Docket No. 2005-22114
david at inner-drive.com
Mon Jan 23 17:47:02 UTC 2006
I apologize for intruding. I've been following the debate about Indiana with
It appears everyone on the list agrees that very few of the good citizens of
Indiana will get up early in the morning on April 2nd to change their clocks
twice unless unusually susceptible to April Fool's Day pranks. Though, come
to think of it...
The usual friendly Illinois-Indiana rivalry aside, isn't it acceptable to
allow computers to make two time changes that night without worrying about
the human impact? If displaying local time (and thus the TZ library)
requires adherence to the letter of the regulation, and the regulation
clearly (though impractically) creates a requirement to change clocks twice,
but only a few computers will be inconvenienced by the double-change, what's
wrong with that?
Now, if the concern is that people who need to record time in legal
documents, like radio station logs, will not enter the legally-correct
information because of the confusion, I don't think the regulation will make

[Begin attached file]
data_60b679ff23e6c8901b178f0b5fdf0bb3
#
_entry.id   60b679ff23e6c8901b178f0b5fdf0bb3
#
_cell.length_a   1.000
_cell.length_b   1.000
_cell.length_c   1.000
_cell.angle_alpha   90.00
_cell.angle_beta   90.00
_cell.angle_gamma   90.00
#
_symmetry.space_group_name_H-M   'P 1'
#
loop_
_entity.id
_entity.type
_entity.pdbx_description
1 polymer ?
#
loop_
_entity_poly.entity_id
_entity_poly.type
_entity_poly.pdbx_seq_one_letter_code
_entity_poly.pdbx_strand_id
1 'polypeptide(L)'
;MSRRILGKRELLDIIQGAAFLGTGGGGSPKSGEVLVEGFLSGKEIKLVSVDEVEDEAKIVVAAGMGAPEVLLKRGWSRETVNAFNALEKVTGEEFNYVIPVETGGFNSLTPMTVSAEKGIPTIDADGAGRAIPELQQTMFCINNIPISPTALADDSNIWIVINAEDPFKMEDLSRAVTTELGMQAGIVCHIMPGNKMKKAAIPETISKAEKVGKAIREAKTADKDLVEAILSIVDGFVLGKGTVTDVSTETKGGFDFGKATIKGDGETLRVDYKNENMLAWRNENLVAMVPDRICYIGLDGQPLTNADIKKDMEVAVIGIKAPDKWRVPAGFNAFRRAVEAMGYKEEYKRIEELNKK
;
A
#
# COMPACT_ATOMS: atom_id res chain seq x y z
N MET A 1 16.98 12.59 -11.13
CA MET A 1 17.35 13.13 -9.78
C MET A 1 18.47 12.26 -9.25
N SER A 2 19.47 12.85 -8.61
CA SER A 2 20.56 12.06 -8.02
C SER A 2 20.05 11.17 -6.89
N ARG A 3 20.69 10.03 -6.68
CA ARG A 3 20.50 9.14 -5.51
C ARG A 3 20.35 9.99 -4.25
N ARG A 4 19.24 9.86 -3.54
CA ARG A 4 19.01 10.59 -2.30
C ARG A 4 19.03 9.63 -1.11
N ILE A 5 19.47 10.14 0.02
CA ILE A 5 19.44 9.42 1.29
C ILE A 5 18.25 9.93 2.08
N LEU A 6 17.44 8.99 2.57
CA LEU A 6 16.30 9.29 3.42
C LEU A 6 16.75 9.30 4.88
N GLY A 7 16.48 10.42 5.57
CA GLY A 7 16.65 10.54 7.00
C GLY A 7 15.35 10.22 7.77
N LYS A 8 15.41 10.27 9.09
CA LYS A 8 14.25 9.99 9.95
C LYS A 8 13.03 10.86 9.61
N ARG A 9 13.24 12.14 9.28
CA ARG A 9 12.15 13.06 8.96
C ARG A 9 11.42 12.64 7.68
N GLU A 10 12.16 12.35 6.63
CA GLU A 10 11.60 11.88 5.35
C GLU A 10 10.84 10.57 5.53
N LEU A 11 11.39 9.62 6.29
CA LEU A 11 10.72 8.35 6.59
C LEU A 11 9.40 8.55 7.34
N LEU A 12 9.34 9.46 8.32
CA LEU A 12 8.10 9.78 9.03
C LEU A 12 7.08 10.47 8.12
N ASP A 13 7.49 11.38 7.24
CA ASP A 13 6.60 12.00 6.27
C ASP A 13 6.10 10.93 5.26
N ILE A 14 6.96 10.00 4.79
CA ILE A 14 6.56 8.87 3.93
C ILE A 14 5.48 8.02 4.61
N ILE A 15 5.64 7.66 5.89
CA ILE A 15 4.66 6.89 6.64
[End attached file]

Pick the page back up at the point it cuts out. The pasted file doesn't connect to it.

much difference anyway. Time logs, like radio station logs or
police-department desk logs, need only be unambiguous, not perfect.
For example, radio stations I have worked for in the past almost always
switched the logs to or from DST when the next engineer came on. So an
overnight slot from 0000-0400, followed by one from 0400-0800, would usually
be extended to 0430 DT in October (with the next guy coming in at 0330 ST),
or shortened to 0330 ST in April (with the next guy coming in at 0430 DT).
Each of the engineers' logs would note the local time zone in effect at the
start of his or her shift.
Police and fire departments usually use UTC to obviate this exact problem.
Again, if I've intruded, I apologize. I'm just not sure why the debate has
continued so long, when the regulation is as clear as any I've seen, even
though it has a silly unintended effect (which is often the hallmark of
regulations in general).
Inner Drive Technology
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